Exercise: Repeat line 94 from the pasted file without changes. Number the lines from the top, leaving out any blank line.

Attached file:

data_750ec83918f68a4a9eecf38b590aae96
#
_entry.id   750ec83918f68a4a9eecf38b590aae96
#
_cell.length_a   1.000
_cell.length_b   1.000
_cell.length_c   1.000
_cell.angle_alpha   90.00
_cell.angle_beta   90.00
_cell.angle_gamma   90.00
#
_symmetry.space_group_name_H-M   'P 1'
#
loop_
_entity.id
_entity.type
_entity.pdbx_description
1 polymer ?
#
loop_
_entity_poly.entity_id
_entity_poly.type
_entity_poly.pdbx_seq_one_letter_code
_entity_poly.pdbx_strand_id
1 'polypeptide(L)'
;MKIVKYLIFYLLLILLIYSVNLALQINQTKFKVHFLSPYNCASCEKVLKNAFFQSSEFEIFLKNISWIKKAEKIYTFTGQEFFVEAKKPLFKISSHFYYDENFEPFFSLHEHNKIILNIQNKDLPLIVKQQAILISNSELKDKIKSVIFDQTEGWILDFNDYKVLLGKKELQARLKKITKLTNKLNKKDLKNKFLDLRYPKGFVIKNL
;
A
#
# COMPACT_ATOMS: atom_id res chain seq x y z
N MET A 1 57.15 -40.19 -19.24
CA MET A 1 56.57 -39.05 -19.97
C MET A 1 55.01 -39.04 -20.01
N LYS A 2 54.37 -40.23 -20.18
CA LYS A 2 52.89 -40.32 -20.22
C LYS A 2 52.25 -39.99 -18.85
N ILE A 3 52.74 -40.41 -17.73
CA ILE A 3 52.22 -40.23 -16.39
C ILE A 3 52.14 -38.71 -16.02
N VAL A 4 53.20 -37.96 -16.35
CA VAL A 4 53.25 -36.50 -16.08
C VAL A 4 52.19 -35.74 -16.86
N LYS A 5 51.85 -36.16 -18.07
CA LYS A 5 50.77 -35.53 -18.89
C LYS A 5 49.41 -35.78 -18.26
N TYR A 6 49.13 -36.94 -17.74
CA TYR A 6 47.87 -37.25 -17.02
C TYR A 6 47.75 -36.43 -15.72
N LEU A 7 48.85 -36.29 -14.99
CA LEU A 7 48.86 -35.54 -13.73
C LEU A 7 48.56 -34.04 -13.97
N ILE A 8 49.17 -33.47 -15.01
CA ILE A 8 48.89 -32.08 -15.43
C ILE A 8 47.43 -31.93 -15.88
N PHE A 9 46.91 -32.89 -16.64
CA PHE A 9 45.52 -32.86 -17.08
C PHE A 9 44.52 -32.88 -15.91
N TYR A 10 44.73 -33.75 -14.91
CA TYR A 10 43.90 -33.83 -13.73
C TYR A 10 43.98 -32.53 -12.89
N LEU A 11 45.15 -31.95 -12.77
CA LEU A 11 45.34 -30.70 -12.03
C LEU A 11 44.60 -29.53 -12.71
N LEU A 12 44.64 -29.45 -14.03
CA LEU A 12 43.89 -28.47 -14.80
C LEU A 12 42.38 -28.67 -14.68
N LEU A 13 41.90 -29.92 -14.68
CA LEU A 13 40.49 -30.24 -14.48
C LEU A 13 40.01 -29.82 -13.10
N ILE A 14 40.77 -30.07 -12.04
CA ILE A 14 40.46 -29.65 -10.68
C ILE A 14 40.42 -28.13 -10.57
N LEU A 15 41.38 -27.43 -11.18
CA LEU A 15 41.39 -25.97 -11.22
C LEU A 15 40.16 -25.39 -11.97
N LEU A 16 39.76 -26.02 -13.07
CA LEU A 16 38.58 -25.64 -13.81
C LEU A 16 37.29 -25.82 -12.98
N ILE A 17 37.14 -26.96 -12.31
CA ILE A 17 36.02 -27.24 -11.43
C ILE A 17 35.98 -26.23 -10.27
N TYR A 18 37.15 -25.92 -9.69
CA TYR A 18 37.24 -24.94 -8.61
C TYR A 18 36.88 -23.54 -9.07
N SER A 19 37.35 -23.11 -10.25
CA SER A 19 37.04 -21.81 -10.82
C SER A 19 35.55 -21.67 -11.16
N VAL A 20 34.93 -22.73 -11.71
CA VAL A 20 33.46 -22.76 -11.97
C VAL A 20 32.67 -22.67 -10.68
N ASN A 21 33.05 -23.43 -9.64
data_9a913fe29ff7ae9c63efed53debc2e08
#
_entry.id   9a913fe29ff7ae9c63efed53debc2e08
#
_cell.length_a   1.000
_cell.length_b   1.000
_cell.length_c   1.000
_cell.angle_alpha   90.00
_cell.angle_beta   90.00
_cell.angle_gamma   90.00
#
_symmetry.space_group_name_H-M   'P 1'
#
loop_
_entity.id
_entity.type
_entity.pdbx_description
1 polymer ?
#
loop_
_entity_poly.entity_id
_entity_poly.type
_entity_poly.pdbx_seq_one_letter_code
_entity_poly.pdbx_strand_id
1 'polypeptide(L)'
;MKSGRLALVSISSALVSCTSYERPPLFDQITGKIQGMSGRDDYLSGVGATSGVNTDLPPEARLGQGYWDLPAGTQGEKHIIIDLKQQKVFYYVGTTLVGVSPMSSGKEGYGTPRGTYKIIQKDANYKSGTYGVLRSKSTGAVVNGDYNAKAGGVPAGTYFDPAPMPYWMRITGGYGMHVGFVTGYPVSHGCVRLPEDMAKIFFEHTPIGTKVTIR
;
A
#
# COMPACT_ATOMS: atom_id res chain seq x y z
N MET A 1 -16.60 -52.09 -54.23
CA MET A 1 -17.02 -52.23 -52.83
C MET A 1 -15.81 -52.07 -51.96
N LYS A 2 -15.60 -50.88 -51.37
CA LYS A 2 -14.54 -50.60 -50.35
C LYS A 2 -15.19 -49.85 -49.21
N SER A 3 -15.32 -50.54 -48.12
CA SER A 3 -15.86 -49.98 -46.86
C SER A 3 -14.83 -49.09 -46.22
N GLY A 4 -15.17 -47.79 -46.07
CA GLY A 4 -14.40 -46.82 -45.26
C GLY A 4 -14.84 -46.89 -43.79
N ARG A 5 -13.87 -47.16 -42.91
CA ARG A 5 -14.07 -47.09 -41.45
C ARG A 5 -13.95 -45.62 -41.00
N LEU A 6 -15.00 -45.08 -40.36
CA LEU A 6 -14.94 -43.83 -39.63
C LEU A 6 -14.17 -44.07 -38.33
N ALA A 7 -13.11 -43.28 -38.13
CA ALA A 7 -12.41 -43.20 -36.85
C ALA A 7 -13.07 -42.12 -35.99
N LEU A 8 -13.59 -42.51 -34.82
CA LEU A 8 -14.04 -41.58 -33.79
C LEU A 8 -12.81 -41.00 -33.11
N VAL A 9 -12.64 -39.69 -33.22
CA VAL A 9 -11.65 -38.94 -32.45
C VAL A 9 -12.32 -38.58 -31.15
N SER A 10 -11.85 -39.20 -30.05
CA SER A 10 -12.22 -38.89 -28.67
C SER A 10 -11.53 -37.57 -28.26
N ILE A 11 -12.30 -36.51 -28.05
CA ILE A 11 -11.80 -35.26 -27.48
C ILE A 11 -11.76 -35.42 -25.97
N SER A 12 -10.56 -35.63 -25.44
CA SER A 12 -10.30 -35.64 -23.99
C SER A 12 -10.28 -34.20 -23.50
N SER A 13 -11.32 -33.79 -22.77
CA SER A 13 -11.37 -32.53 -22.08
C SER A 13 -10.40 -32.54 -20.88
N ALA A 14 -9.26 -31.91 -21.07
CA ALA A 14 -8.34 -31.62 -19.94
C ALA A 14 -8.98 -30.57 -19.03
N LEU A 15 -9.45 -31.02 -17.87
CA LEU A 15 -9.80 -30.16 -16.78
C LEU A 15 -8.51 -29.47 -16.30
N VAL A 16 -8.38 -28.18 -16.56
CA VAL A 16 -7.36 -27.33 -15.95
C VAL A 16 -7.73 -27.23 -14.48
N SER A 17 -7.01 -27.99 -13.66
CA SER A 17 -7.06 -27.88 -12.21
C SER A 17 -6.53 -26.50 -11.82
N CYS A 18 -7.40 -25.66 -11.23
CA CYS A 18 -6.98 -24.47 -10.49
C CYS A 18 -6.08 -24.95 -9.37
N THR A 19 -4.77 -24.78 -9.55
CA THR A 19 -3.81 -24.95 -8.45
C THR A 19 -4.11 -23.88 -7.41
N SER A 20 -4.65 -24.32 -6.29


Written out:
_entry.id   9a913fe29ff7ae9c63efed53debc2e08